Why is Tenant Protection Necessary?
Around 23% of households in the United Kingdom are in the private rented sector, with this proportion doubling since 2002. Although tenants homes maybe at risk if they are unable to pay the rent due to illness or the death of one of the householders, protection remains a rarity among renters.
Research by Sainsbury’s Bank found that while 41% of homeowners have life insurance or critical illness cover, just 26% of those renting have a similar policy in place.
It is estimated that only around 6.5% of income protection policyholders are in rented accommodation which potentially leaves many households dependent on their savings if they are unable to work due to long-term illness.
A Safety Net
Universal Credit is available to individuals unable to pay the rent themselves due to illness or the death of a partner. However, as the amount someone receives is determined by their income and savings, how many people they live with and the Local Housing Allowance rate, there is no guarantee the benefit will cover the rent.
Just how unlikely this is was illustrated by research by Shelter. Based on analysis of government figures, it found that as a result of private rents rising faster than the LHA rate, shortfalls are commonplace. The biggest is in London, however, outside the capital they could still be looking at an extra £531 of housing costs every month.
Adding further weight to the need for protection, information from Statista, the UK’s leading statistics provider, demonstrates how dependent renters are on their income. It found that, on average, just under 30% of the average salary is spent on rent in the East Midlands, with this figure climbing to over 35% for those renting in the capital. (Full regional figures can be seen on the graph).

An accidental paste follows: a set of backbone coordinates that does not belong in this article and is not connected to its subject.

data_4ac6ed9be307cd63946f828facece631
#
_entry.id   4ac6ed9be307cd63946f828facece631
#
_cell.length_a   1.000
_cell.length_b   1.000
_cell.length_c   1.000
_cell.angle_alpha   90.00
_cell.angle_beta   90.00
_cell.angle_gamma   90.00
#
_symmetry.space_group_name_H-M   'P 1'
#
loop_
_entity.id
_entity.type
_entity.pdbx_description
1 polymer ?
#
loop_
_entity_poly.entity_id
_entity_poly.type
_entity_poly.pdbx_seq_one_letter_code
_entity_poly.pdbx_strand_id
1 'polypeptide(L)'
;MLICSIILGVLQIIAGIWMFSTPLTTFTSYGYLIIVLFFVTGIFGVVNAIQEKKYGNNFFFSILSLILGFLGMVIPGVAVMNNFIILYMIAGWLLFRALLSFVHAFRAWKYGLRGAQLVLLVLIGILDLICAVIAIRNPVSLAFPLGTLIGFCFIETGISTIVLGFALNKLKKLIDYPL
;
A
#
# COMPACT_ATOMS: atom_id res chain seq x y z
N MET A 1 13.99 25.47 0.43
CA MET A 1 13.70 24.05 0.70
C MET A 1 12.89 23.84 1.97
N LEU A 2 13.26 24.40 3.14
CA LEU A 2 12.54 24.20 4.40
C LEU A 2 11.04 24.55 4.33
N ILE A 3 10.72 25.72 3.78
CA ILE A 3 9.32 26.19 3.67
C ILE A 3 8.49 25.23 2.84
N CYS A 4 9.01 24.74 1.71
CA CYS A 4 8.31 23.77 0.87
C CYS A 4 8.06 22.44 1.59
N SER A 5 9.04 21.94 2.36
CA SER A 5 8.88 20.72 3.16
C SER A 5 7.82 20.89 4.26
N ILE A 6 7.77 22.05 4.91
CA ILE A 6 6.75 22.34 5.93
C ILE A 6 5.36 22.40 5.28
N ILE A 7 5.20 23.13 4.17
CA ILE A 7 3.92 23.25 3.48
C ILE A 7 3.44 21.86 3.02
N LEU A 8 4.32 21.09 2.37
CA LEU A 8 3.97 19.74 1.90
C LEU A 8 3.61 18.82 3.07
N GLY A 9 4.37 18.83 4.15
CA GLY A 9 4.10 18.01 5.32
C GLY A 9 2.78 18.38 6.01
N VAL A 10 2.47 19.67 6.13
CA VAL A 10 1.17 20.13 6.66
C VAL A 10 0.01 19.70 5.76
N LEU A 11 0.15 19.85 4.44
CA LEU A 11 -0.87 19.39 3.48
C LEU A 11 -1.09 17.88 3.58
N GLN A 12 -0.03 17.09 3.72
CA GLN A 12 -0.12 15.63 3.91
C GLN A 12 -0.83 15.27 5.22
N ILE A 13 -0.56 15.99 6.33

Given that the English Housing Survey found owner-occupiers spent an average of 19% of their income on mortgage payments – a lot lower than rent payments, there is clearly a pressing need for renters to consider protection.
As well as a potentially larger liability, private landlords may not be quite so sympathetic as lenders when it comes to negotiating a mortgage holiday.
Falling between the Gap
Although their homes are potentially more at risk in the event of long-term illness or death, it is easy to see why renters are failing to take out protection: with most protection sold on the back of a mortgage, they are simply not discussing the protection conversation.
Renters tend to fall through the gaps a bit. A significant number of people rent their homes but the focus for financial needs tends to be on the mortgage.
The situation is exacerbated by the language used in protection literature, where the importance of protecting the home and mortgage is a common message. Although these policies are just as suitable for someone in private rented accommodation, this focus just isn’t there.